One of Portugal’s oldest cities, Braga was also an ancient seat of religious power with an archdiocese anchored in the 4th century. The cathedral is mandatory, as are several of the old churches, chapels and monasteries in the area.
There’s also the lofty Bom Jesus do Monte sanctuary that you can reach via a splendid Baroque stairway with allegorical sculpture, or on a 19th century funicular. You have to see the imposing old mansions around the city, festooned with azulejos and taking you back to aristocratic life in Braga in days gone by.
Lets explore the best things to do in Braga:
1. Bom Jesus do Monte
The city’s most visited tourist attraction high on a hilltop to the east.
This sanctuary is a pilgrimage site and has been attracting religious devotees since at least the 14th century.
And devoted is what you need to be to make it up the stairway, which rises more than 100 metres and has 640 steps.
These stairs zigzag up the slope and are adorned with Baroque sculpture to inspire you as you climb.
On the way up look out for the fountains, which are themed on the five senses.
Your goal is a Neoclassical church completed in 1834, but the real appeal lies in the journey and then the exhilarating views of Braga at the top.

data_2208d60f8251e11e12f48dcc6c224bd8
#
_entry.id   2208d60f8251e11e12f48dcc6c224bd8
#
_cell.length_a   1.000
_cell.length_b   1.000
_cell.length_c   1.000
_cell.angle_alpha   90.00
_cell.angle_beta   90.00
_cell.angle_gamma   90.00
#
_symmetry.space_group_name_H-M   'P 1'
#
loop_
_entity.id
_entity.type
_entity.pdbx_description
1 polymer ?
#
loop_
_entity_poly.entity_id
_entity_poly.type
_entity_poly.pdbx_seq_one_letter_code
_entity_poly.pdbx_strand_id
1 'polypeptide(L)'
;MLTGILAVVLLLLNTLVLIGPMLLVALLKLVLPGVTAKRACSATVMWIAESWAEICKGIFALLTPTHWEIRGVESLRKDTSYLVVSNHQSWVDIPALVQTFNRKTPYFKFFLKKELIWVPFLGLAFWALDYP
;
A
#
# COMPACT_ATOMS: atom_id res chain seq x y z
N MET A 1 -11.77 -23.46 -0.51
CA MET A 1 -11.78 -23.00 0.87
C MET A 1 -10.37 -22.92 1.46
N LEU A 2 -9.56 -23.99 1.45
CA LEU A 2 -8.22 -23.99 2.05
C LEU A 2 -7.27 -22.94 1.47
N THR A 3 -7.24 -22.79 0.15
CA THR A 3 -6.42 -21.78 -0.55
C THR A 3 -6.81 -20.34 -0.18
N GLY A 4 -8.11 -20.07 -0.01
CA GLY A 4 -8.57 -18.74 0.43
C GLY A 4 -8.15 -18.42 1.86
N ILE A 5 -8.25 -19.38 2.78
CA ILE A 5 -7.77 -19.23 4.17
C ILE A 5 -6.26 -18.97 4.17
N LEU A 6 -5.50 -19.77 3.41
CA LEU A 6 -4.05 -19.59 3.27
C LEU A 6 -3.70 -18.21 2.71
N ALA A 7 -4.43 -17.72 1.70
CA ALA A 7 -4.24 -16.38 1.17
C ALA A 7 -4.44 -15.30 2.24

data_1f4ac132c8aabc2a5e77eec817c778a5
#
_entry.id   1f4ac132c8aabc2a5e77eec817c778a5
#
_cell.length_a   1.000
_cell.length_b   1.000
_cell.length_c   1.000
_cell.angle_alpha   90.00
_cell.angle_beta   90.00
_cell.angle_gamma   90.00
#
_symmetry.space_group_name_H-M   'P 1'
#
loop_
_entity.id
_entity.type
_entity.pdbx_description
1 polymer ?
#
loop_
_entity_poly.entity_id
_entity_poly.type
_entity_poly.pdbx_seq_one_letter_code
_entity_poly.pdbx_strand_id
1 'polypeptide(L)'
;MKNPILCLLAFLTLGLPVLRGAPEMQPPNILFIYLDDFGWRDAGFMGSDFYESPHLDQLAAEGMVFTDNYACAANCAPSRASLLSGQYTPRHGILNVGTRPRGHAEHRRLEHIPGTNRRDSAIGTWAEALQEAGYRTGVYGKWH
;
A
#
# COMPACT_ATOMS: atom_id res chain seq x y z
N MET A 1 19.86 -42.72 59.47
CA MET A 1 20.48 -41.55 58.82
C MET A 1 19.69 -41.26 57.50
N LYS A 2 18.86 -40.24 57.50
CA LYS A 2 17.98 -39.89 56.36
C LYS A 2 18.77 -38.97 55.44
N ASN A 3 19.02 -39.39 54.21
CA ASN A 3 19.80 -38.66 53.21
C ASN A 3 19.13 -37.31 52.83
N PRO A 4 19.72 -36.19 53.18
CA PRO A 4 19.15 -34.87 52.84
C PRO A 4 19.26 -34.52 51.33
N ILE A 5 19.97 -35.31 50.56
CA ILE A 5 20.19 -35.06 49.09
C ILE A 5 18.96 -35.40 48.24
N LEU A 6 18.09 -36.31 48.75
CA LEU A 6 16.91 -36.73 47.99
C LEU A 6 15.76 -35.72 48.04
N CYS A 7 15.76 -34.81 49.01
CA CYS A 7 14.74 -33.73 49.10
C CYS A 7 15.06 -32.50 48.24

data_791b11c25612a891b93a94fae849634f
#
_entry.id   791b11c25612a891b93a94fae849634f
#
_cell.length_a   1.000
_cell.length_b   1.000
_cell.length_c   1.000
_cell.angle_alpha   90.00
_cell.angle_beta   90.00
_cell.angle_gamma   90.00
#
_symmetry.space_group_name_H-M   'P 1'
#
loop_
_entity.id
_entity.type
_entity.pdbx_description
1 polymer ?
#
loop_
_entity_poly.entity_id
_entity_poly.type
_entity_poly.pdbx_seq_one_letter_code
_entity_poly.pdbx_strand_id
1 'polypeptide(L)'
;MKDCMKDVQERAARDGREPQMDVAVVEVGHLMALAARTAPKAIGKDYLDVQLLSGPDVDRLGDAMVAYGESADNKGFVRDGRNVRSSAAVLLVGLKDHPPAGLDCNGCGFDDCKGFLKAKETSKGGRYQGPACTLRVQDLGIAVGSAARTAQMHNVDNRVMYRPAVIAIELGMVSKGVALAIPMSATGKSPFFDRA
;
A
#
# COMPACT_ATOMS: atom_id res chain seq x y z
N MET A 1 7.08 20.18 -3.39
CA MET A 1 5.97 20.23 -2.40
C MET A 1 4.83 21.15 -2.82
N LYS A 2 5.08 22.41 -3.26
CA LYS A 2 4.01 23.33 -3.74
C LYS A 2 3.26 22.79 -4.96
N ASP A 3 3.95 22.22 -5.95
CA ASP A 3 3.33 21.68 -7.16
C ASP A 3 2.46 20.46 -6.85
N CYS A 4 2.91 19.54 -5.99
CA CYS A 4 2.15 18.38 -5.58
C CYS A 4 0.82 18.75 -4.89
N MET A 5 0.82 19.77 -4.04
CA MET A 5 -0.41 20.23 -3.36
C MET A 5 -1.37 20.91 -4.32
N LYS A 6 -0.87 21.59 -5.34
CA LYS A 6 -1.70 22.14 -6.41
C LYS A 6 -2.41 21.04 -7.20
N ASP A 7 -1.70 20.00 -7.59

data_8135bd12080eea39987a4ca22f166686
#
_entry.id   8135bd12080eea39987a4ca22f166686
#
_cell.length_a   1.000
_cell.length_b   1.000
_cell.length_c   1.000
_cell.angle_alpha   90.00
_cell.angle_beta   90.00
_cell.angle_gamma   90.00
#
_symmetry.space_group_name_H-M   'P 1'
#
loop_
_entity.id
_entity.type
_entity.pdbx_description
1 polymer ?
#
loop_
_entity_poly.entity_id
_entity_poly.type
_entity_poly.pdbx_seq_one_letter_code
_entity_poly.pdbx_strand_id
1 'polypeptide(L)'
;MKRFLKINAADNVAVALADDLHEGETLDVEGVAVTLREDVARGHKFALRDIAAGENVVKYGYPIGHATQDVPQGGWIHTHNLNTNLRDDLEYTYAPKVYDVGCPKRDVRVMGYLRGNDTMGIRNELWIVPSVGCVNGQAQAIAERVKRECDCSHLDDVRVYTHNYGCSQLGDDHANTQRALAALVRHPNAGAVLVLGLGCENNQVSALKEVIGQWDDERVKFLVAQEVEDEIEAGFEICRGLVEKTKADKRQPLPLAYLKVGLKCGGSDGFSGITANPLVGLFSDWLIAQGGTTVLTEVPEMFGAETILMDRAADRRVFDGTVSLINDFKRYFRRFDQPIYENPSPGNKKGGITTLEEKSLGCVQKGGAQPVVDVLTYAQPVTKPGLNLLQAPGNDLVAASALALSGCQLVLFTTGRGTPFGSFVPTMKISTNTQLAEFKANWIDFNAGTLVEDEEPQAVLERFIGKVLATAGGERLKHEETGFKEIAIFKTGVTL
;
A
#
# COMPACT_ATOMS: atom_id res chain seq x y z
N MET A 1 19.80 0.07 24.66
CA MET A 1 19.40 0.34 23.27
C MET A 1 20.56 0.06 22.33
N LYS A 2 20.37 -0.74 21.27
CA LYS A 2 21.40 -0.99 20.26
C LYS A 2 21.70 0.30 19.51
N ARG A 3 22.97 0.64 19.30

2. Bom Jesus do Monte Funicular
You could always take the funicular railway, which shuttles up and down the side of the hill.
This system was installed in the early 1880s, under the direction of the Swiss engineer Nikolaus Riggenbach.
Before that there had been horsecars, vehicles on rails hauled up the hill by horses.
The replacement system is ingenious and is the oldest funicular in the world to use water counterbalancing.
The cars run at the same time in opposite directions; the one coming down the hill is weighed down with water, powering the lighter one up the track.
3. Braga Cathedral
If you’re an architecture student there’s a little bit of every architectural movement at the city’s cathedral.
The building has been modified many times, furnishing it Romanesque, Gothic, Manueline, Renaissance and Baroque elements and decoration.
The Romanesque triple nave is still easy to identify, but what will distract you right away are the two Baroque organs from 1737 and 1739, with cases covered with exuberant gilded wood.
Track down the baptismal font, which has a Manueline design and see the stunning 15th century recumbent tomb of King John I’s son Afonso.
This is made from wood coated with gold and silver-plated copper.
4. Praça da República